Here is the offending Boeing ad that set off the ad wars. It’s a two-page spread and sorry, we couldn’t scan it into one advert. Click each image to englarge.

From AirInsight:

The 747-8I and A380 are quite different aircraft, and while some view them as direct competitors, they are more properly lone players in different segments of the VLA market. Nonetheless, an airline will likely evaluate both aircraft as it maps its growth strategy, and two carriers, Lufthansa and Korean Air, have chosen to fly both aircraft types for different route structures.  Each of those airlines have indicated that the 747-8I fills a gap between their 300 seat aircraft and 525 seat A380 aircraft, and will deploy the aircraft appropriately to traffic demand and traffic growth in different markets.

While the two aircraft are quite different, they are still compared to each other and both aircraft mile and seat mile economics.  Of course, in comparing these aircraft, seating configurations make quite a difference, and the two aircraft manufacturers utilize markedly different assumptions in that regard.  Boeing indicates that standard 3-class seating configuration for its 747-8I is 467 seats, but Lufthansa is currently using 362 in its aircraft, compared with 334 in a 747-400, and 526 for its A380.  Each of these layouts is oriented heavily towards premium class seating, an essential element for many carriers these days.

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New battle emerging in Asia

Our AirInsight affiliate has published a short report in its e-newsletter (subscription only) about a new battle emerging among LCCs in Asia.

An excerpt:

A new head-to-head battle appears to be shaping up in Asia.

Indonesia’s LionAir announced plans to create a new LCC, Malindo, which will be based in Malaysia and take on AirAsia.

AirAsia previously announced plans to acquire Indonesia’s Batavia Air—a deal that’s under regulator review and which may or may not consummate—in a bid to further penetrate the Indonesian market against LionAir.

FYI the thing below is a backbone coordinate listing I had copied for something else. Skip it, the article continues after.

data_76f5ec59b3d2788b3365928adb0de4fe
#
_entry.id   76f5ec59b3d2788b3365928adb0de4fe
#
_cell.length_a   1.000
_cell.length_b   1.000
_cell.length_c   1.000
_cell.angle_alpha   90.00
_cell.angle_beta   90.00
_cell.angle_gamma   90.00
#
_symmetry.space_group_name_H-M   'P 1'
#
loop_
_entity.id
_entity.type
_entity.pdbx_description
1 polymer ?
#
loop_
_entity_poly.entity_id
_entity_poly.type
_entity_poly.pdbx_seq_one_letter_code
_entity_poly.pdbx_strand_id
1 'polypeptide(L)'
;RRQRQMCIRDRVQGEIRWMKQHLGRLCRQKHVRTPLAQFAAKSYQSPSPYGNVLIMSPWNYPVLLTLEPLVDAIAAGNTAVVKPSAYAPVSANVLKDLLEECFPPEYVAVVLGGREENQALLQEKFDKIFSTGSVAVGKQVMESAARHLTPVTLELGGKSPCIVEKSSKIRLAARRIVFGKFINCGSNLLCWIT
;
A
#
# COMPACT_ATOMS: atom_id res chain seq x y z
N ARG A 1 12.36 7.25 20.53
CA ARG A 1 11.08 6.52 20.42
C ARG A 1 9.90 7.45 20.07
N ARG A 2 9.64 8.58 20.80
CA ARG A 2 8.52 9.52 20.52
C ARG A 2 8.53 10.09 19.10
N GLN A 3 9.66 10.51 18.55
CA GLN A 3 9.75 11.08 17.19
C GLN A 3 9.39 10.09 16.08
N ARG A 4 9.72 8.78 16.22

AirAsia and LionAir are the two behemoths in the region, excluding flag carriers. AirAsia operates 100 Airbus A320s and has 272 more on order. It is poised to place an order for up to 100 more any day now. AirAsia was a launch customer for the A320neo and has been urging Airbus to proceed with a re-engining of the A330 to produce an A330neo—a move Airbus has so far resisted.

LionAir operates about 70 Boeing 737NGs and has an astounding 337 on order. It is the launch customer for the 737-9 MAX and was the first customer to sign a firm contract for the airplane. LionAir is poised to order 100 Airbus A320/A321 neos, presumably for the new venture.

Odds and Ends: Airbus & Boeing White Elephants; BABC conference; CSeries stalking horse

White Elephants: Bloomberg News doesn’t pull any punches in this article.

747 No. 1 needs help: The Seattle Times has this long story about the first 747-100 that needs restoration.

BABC Conference: The British American Business Council has a conference Sept. 27 in Seattle, with focus on the Middle East. (Go figure.) Here is the link. Tim Clark, CEO of Emirates Airlines, is a key speaker.

CSeries Customers: Here’s a complete listing from Bombardier, the most detailed we’ve seen: The CSeries aircraft order book includes firm orders for 138 CSeries airliners from Braathens Aviation (five CS100 and five CS300 aircraft), Deutsche Lufthansa AG (30 CS100 aircraft), Korean Air (10 CS300 aircraft), Lease Corporation International Group (17 CS300 and three CS100 aircraft), PrivatAir (five CS100 aircraft), Republic Airways (40 CS300 aircraft), an unidentified major network carrier (10 CS100 aircraft), an unidentified European customer (10 CS100 aircraft) and a well-established, unidentified airline (three CS100 aircraft). The CSeries aircraft program has also booked options for 124 aircraft and purchase rights for 10 aircraft from these customers. In addition, the CSeries aircraft program has also achieved a conditional order placed by an unidentified customer for five CS100 and 10 CS300 airliners, as well as three letters of intent: for up to 30 CSeries aircraft from Ilyushin Finance Co; for up to 15 CS300 aircraft from Atlasjet; and for up to 20 CS300 aircraft from airBaltic.

AirAsia and CSeries: CAPA (Centre for Asia Pacific Aerospace) writes what we also figured: the buzz from the Farnborough Air Show about AirAsia and the CSeries seems to be more a ploy than a serious effort. Setting that aside, the CAPA piece is a pretty good analysis of the CSeries potential for low cost carriers.

The Sporty Game: AirInsight has an analysis on Boeing’s product strategy.